I WAS dismayed to read your report that Government advisers have proposals which mean a ban on gas cookers and gas central heating in new-build homes in only six years' time (“Gas cookers could be banned to defeat climate change”, The Herald, February 22). I expect that this is likely to be only phase one of a more comprehensive ban. Considering that in 2040 it is intended that no petrol and diesel vehicles can be sold in the UK, the challenge for power generation to feed the national grid is very obvious. When people arrive home from work and plug in their car to be charged and at the same time put on the electric central heating and electric cooker how can we be certain that all this power will be available?

The UK Government's own 2017 figure of percentage share of electricity by fuel type indicates that in Scotland 51.7 % was from renewables such as the wind and 36.6 per cent from nuclear power stations. This determination by the Scottish Government may satisfy the Green Party by leading the way within the UK renewable energy targets, but may well be its downfall.

Any proponents of a “renewables-only” electricity future and who is complacent that all will be well, have yet to convince me that any form of weather-dependent electricity generation is reliable 24/7. The need for a system which is flexible enough to meet sudden peaks in demand and could consistently satisfy the future home scenario I have described, would require greatly increased pumped water storage dams to feed new hydro-electric power stations.

What will most likely happen is that Scotland will be forced to buy in electricity to maintain the appearance of being "green". The UK is already heavily reliant on importing electricity from France where they are not so hypersensitive about nuclear power generation and this import is bound to increase – if they are still talking to us.

Bill Brown,

46 Breadie Drive, Milngavie.

I NOTE with interest three items in Friday's Herald. First that changes to the price cap on energy costs the consumer an extra £1.29 billion ("Savings? Price cap costs an extra £1.29bn", The Herald, February 22) Next, your perceptive cartoon where Con is highlighted in the name Ofcon while a customer is trying to complain. Finally, I turned to the back page where the story is that Centrica, the parent company of Brittish Gas, has doubled its profits on gas extraction in the seas west of Shetland and it hoping to make more profits in the future from that area ("Energy giant eyes West of Shetland prospects", The Herald, February 22). As an aside its share price fell as it now has less ability to rip off the poorest consumers after the price cap.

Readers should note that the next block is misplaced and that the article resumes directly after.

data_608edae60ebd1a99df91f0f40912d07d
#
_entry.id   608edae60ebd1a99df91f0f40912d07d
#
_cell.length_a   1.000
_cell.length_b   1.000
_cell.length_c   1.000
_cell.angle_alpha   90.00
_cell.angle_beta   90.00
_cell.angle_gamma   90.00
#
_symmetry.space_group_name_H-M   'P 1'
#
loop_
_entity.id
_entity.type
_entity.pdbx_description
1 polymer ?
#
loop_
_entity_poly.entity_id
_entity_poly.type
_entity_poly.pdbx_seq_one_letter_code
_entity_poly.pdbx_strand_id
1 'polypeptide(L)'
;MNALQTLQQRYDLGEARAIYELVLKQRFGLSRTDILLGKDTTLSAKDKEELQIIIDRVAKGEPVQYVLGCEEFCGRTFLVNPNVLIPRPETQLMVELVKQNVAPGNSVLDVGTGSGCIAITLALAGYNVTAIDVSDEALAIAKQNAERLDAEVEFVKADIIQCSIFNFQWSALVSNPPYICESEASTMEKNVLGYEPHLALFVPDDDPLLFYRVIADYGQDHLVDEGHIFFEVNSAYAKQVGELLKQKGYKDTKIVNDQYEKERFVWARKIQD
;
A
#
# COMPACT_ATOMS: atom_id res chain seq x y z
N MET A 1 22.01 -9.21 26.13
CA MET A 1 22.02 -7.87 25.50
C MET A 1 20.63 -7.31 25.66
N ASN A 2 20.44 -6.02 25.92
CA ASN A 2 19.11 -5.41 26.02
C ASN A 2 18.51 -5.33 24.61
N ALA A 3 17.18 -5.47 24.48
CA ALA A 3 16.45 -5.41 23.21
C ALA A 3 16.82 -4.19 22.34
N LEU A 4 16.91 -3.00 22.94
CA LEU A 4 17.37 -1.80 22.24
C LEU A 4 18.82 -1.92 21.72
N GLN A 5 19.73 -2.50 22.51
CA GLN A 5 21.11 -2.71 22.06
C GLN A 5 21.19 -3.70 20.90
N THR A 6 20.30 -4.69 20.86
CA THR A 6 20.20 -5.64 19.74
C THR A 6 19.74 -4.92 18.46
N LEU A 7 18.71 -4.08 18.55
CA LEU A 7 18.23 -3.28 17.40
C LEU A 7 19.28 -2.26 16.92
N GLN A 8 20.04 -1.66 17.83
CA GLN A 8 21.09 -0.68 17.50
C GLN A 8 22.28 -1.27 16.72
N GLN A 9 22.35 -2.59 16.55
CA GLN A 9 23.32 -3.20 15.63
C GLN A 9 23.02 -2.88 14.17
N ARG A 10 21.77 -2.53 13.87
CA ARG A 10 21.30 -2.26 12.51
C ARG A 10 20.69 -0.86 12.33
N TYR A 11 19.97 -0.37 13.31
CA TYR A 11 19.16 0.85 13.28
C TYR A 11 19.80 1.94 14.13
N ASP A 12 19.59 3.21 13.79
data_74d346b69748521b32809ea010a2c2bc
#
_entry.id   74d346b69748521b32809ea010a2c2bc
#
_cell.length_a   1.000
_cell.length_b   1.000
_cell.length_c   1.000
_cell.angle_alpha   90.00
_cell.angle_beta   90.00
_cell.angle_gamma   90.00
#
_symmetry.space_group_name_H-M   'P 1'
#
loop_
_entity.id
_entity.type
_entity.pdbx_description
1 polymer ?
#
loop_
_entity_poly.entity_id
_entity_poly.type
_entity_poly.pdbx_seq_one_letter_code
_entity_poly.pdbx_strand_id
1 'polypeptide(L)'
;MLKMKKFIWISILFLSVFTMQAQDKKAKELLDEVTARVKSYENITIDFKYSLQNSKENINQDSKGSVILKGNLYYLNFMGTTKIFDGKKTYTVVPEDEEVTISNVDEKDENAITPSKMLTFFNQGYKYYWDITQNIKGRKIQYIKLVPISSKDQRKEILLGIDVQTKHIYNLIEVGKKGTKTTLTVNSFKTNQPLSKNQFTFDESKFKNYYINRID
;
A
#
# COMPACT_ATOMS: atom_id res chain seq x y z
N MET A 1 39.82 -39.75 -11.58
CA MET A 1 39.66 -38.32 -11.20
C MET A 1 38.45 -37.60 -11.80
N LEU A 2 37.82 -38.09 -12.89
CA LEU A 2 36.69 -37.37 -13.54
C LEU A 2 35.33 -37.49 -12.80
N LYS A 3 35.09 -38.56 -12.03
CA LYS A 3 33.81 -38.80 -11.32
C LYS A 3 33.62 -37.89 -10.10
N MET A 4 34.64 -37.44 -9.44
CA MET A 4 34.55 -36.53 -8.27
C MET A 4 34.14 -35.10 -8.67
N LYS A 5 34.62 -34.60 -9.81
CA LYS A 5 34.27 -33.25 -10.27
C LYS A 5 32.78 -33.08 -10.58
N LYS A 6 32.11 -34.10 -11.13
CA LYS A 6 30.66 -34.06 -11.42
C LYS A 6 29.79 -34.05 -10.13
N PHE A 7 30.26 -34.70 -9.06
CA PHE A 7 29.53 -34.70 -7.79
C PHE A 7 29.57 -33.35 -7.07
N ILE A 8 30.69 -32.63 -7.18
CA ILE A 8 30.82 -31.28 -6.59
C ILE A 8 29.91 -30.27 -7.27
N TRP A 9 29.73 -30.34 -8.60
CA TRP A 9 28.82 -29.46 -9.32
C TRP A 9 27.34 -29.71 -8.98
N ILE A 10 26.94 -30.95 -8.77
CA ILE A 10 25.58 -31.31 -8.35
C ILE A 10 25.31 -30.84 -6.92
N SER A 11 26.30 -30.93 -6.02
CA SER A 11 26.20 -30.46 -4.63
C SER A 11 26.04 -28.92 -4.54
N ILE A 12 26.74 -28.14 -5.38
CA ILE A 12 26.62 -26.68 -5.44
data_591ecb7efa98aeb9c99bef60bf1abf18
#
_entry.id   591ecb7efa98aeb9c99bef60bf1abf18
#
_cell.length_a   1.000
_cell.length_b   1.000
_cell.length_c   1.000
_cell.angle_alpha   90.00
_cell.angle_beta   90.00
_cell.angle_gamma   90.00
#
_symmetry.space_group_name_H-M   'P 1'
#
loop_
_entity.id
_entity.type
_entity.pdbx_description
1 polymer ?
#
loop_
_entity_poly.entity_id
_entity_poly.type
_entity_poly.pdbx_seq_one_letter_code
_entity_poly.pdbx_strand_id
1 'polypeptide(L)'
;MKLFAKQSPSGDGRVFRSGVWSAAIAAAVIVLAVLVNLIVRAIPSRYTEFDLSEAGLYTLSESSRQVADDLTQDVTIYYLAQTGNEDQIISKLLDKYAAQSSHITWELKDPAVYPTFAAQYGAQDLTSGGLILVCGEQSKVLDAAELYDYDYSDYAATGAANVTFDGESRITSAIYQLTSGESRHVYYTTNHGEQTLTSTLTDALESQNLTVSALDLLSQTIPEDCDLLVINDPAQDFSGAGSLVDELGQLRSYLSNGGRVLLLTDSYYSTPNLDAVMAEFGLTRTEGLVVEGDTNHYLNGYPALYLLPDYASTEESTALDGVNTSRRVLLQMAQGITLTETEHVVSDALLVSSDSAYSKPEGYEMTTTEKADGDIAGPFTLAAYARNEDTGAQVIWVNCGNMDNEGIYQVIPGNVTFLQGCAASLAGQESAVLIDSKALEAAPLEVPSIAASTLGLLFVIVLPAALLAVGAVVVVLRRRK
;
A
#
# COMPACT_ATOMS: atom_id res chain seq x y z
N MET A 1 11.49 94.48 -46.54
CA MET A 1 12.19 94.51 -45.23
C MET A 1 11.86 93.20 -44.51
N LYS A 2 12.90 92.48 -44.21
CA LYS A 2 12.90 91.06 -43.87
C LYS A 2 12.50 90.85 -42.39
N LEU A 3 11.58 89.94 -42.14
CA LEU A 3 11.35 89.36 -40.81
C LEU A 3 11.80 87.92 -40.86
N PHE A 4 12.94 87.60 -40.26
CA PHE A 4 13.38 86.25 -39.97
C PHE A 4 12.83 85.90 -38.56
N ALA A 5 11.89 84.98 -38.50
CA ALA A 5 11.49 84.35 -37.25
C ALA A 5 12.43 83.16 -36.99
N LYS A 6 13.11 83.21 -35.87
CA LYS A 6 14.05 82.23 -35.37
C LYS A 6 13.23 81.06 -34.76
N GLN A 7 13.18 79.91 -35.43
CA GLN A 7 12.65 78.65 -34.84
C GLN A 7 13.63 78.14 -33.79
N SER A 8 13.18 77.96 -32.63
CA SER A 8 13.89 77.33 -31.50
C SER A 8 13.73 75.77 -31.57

It's clear that Ofgem is no more than a sham and is manipulated by the big power companies. Companies like Centrica have a foot in both camps; they have production arms that produce energy and make big profits by selling this energy to their distribution arms at a cost that, as if by magic, mirrors their competitors' rates. The distribution arms go to the regulator quoting the wholesale fuel costs and get the "price cap" adjusted in their favour.

Given the power to do it, I'd like to see our Scottish Government act and go back to the situation we had in the UK before the South of Scotland Electricity Board, the Hydro Board and Britoil were disbanded and sold off. We should be able to produce energy and sell it on to Scottish consumers by creating a non-profit-making organisation run for the benefit of the public. It is an obvious truth that our UK government of any stripe is more interested in corporate profits than the resultant consumer penury.

DS Blackwood,

1 Douglas Drive East, Helensburgh.